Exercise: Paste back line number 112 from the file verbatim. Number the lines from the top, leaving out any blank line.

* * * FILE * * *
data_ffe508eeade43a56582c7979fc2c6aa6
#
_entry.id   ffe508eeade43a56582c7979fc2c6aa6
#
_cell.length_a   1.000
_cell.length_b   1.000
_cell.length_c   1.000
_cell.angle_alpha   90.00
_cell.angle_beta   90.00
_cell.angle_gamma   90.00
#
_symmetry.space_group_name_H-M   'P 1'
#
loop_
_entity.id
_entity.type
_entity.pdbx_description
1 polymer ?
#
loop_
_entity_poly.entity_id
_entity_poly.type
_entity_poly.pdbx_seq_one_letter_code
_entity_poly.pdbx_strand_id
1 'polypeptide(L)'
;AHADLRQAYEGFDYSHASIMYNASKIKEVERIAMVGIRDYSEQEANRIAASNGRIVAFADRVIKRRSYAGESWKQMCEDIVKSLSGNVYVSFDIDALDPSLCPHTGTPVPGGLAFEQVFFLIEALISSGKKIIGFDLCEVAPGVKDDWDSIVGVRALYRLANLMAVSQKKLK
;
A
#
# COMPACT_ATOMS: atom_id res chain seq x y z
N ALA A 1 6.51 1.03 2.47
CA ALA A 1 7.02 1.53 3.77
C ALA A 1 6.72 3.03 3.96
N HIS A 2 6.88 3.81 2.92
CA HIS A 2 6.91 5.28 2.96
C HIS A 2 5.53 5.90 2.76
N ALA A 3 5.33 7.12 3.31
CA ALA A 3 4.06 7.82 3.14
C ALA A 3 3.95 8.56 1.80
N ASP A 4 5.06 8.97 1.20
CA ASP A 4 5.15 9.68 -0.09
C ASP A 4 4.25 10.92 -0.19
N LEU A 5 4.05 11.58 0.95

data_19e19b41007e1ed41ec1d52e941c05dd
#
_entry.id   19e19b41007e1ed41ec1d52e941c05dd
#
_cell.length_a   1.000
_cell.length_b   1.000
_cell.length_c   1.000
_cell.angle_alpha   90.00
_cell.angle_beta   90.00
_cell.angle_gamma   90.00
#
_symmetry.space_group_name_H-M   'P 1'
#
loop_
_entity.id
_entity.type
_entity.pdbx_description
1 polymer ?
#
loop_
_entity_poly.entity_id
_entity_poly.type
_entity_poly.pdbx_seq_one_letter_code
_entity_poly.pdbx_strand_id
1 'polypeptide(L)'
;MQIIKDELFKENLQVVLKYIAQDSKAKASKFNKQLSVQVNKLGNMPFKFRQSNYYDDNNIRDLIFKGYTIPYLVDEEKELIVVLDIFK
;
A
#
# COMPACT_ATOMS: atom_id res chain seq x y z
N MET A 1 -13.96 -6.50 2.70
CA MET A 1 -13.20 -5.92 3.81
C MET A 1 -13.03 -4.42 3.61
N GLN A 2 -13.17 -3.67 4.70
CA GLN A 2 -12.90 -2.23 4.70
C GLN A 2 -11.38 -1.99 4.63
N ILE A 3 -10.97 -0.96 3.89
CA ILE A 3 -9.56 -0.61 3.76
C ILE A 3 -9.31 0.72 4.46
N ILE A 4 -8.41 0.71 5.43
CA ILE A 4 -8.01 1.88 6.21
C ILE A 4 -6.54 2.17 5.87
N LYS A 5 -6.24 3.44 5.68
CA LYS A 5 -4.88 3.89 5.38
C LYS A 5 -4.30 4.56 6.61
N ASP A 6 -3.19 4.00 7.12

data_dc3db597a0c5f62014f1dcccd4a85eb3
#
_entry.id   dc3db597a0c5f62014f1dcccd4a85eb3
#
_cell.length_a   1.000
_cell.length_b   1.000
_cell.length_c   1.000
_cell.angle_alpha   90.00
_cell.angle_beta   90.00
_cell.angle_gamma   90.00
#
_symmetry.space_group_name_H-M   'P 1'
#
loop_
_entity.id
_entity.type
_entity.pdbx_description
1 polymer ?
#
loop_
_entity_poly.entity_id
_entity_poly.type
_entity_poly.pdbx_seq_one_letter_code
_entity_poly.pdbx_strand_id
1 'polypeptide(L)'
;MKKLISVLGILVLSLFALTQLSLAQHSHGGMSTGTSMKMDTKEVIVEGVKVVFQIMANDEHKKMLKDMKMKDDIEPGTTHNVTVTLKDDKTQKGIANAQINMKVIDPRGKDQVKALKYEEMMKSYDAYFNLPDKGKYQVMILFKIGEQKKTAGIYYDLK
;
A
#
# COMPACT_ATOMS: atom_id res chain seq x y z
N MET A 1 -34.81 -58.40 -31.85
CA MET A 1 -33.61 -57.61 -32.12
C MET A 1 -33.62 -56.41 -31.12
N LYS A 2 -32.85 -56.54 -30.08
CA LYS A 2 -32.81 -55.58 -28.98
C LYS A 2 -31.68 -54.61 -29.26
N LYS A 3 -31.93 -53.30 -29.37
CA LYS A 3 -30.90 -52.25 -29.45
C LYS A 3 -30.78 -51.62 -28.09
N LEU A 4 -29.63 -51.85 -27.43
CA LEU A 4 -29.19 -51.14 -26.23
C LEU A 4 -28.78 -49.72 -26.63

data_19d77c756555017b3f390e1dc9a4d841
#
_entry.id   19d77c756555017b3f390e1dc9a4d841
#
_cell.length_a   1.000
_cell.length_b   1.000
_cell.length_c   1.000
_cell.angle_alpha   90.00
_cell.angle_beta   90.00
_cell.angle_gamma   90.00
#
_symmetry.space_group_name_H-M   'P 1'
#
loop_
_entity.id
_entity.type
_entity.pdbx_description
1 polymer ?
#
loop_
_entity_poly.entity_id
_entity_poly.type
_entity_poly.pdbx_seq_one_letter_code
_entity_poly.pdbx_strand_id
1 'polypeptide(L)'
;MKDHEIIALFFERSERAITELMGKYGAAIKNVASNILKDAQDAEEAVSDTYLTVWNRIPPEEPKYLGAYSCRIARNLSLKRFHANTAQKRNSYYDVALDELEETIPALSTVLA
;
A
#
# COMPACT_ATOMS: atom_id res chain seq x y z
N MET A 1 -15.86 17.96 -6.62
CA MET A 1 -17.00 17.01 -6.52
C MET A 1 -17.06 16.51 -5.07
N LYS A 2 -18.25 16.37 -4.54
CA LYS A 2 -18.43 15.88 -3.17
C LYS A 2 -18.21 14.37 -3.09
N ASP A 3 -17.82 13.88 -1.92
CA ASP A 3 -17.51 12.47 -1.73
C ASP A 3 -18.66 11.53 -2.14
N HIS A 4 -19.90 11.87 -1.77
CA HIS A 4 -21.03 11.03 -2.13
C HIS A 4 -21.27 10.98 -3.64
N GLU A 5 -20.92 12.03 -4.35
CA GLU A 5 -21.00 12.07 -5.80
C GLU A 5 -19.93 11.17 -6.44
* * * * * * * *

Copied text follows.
_entity_poly.pdbx_seq_one_letter_code